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Win Win - Bobby Cannavale interview

Win Win, Bobby Cannavale

Interview by Rob Carnevale

BOBBY Cannavale talks about reuniting with Tom McCarthy for Win Win and why he felt the character of Terry took him slightly outside of his comfort zone.

He also reflects on his own career and recent Tony nomination for The Motherf**ker With The Hat on Broadway alongside Chris Rock.

Q. Good to speak to an almost namesake…
Bobby Cannavale: Absolutely, you have an R in yours? Mine once had an R in the surname but our name got changed along the way.

Q. I imagine there was a lot to recommend Win Win for you, not least of which was working with Tom McCarthy again after The Station Agent?
Bobby Cannavale: Tom was definitely the main one. I’m good friends with him and so anytime he asks me to read something it’s a no brainer. And this one jumped off the page. I loved how Terry was this guy who seemingly had it all together and who seemed to be a success, yet isn’t… inside he was desperate and somewhere nearing the bottom following his divorce. He’s sort of a classic character for Tom – the type of person who is at the bottom but who is reaching out and trying to find a way out of the darkness.

My character, Joe, in The Station Agent was similar to that in that they both share the same essential quality of looking for help. I mean they’re slightly different, but Terry recognises the opportunity when Alex Shaffer’s character, Kyle, shows up in Win Win. It’s a lot of fun to play around with because I think there’s a lot of comedy to be found in desperation.

Q. And being a New Jersey native yourself must also have been an easy way in to finding him…
Bobby Cannavale: For sure. I’m a New Jersey native like Terry. Plus, I liked that he was different from me in other ways. I never normally get to play a rich person and Tom knew I wanted to do something like that. I love the scenes in his big empty condo… the physicality of the place speaks volumes about his character. There’s hardly any furniture in there – he has this old crystal wedding bowl that’s not being used properly, a huge plasma TV screen with very little furniture around it. It tells a certain story in that he’s trying to surround himself with mod cons and memories and yet is empty inside. I liked the juxtaposition of that.

Q. The friendship between Terry and Mike is one of the film’s great strengths and Tom said he cast you and Paul Giamatti off a gut instinct that you’d get on, even though you’d never worked together previously…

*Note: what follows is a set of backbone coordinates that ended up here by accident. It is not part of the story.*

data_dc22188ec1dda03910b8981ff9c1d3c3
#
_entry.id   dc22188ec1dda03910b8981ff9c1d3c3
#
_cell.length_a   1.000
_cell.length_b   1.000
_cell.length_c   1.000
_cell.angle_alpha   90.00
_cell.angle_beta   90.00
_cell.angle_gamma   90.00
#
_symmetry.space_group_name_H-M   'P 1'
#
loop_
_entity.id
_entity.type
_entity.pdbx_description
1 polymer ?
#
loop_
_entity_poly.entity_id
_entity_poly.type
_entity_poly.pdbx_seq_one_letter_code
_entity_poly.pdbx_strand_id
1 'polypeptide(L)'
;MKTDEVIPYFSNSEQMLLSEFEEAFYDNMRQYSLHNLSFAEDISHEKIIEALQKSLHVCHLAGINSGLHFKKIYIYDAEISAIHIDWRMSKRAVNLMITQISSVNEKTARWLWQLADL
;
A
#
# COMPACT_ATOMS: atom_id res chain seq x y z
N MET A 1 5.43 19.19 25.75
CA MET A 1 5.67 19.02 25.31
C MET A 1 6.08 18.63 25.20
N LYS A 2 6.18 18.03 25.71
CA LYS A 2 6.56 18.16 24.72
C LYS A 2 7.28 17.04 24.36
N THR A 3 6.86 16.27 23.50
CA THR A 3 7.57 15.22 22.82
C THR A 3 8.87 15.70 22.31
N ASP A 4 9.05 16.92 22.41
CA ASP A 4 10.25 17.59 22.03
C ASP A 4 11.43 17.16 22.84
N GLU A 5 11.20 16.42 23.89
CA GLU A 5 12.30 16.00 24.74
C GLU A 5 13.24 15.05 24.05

Bobby Cannavale: We had met socially. Tom and Paul went to school together so I’d met him socially but hadn’t spent much time with him before [Win Win]. But Paul and I really got to know each other prior to filming. We went to New Jersey and went to wresting practices and bonded while getting to know the various coaches. So, during that time together we were constantly developing a short-hand we could bring to the set, which was all part of Tom’s master-plan.

Q. Would you say you have a lot in common with Paul as an actor?
Bobby Cannavale: That’s a good question… do we have a lot in common? I don’t know. It sure seemed very natural to work together. Neither one of us needed to be on any kind of lock-down or to have our own space. We liked to be around each other. He does all of his work before he comes in so once we’re there [on set], we could be in conversation and then, ‘boom’, we’d start working once the camera starts rolling. He does a lot of his work away from the set so that he can bring his relaxed self to the set. It meant that we were able to bring our energy and our off-camera behaviour to the shoot. I mean, we’re both very committed but we also got to joke around a lot, and continue to bring that energy into the scenes. And I like working that way.

Q. Conversely, how was working with a first-time actor such as Alex Shaffer, who gives such a convincing performance as Kyle?
Bobby Cannavale: That was interesting. I mean, the kid was with us for all of the rehearsal process so we got to know him during that time. But it was interesting to see Tom get to know him and it was a cool thing for Alex to be able to form the trust that was needed. But this kid is a nationally ranked wrestler who competes at the highest level of competition, so he had a relaxed-ness about him and an assuredness that I’ve not even seen in veteran actors. He never seemed daunted by working with actors. In fact, he’d sometimes fall asleep between take and we’d have to wake him up, or he’d be bobbing his head to the music he was listening to on his speakers.